“Yesterday, I thought the same about rebuilding [Notre Dame], and what could be saved,” Mr. Stoelker says.

In the end, the Port Authority of New York and New Jersey and the private billionaire developer Larry Silverstein overruled an innovative plan to rebuild the site and chose a more traditional, and often very controversial, approach.

“Paris might have an easier time of it … because they’re going to be looking at a restoration,” says Mr. Stoelker. “At Notre Dame, they’re going to be working with something that exists, and in an area steeped in history.”

A long way to go in Rio?

The National Museum of Brazil was steeped in history too. It was Latin America’s largest museum and its biggest repository of archives. But it has not existed since a massive fire destroyed it and most of its contents last September.

The museum was housed in a former royal palace amidst an extraordinary park, but it was a largely forgotten and poorly maintained institution. It could hardly be further from the high finance and high politics of Manhattan, or less like the global cultural icon that is Notre Dame.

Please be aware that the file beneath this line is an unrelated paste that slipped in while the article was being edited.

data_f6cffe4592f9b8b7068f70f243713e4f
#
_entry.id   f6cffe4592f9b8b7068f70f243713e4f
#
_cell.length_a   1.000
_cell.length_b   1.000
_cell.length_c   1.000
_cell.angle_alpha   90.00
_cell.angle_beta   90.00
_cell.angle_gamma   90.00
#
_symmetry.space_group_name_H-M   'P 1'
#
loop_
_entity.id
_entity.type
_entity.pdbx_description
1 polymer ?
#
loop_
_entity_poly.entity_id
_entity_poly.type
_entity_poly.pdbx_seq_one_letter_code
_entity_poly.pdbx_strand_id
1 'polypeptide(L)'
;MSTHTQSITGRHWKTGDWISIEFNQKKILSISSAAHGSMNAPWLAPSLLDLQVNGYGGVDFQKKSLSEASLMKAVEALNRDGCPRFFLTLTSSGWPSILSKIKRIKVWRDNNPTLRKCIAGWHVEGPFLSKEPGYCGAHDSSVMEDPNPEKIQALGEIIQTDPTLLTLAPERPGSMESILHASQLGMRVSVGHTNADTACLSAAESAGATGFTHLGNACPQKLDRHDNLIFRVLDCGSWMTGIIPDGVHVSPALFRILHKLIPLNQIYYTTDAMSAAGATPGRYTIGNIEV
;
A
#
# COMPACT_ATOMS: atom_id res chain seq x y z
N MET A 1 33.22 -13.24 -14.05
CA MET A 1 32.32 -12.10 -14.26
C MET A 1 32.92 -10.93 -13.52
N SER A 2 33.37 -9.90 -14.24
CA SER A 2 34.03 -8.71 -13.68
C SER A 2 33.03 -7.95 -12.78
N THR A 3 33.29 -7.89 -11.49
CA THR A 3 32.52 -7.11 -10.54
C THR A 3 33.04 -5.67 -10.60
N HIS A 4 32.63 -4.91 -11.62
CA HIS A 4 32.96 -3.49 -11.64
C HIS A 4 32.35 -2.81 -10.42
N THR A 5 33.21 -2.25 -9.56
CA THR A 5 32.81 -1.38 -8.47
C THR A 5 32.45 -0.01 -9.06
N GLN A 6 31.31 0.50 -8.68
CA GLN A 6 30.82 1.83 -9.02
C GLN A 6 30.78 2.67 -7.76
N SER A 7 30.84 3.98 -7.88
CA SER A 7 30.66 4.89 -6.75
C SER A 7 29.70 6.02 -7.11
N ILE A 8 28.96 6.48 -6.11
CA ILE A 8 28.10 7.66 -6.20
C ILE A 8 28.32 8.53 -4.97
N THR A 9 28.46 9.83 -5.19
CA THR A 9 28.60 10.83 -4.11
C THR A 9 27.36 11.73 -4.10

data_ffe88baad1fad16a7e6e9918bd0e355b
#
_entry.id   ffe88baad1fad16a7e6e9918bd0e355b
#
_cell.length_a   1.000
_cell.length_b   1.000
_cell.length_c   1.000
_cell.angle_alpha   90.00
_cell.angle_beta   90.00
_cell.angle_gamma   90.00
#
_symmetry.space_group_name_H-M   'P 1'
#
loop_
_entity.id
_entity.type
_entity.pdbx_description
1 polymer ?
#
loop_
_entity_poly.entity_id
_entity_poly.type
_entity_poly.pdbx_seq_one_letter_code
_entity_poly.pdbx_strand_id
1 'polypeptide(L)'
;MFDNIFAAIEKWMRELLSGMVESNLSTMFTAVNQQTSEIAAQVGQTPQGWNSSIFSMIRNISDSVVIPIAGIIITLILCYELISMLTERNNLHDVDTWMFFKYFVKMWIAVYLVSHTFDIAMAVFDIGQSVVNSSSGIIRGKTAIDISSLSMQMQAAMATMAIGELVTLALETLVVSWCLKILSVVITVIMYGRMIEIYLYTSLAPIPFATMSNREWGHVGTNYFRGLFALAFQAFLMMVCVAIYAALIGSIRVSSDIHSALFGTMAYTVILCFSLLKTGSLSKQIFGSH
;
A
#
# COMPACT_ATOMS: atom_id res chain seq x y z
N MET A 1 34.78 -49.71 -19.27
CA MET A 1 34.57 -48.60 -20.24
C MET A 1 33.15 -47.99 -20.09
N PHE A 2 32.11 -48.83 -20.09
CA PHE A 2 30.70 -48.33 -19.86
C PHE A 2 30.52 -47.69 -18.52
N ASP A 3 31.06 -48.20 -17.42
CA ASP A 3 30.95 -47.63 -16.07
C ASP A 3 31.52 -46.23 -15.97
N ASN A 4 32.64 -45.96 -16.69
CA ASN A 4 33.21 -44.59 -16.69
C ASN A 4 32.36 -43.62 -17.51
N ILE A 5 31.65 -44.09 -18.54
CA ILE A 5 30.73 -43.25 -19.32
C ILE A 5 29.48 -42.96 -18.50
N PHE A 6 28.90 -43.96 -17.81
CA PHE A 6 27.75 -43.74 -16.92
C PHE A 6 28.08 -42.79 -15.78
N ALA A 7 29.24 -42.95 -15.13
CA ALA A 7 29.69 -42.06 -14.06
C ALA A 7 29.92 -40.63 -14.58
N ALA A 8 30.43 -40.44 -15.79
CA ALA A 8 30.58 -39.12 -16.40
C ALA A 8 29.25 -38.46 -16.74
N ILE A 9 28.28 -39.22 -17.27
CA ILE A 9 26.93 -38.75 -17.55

Few Brazilians, save a small group of academic anthropologists and natural science researchers who made the museum their home, appreciated the value of its collection and archives. Sitting in a working class district of Rio it attracted few wealthy visitors, though it was often the first museum that children from poorer areas visited.

Underfunded and underappreciated, the National Museum went up in flames shortly before fiercely fought and deeply divisive presidential elections that Jair Bolsonaro won. Brazil had no time to digest its loss before the country was consumed by angry political battles that deepened social divisions and left little space for a common approach to the museum’s possible rebirth.

Ricardo Moraes/Reuters
Men work on the restoration of the National Museum of Brazil after its devastating September 2018 fire in Rio de Janeiro Feb. 12.

“We have thousands of problems,” says Antonio Carlos de Souza Lima, a professor of ethnology at the museum. “The fire was another tragedy of the numerous tragedies that we are suffering through now, and I don’t believe that Cariocas [Rio residents] have got over it.”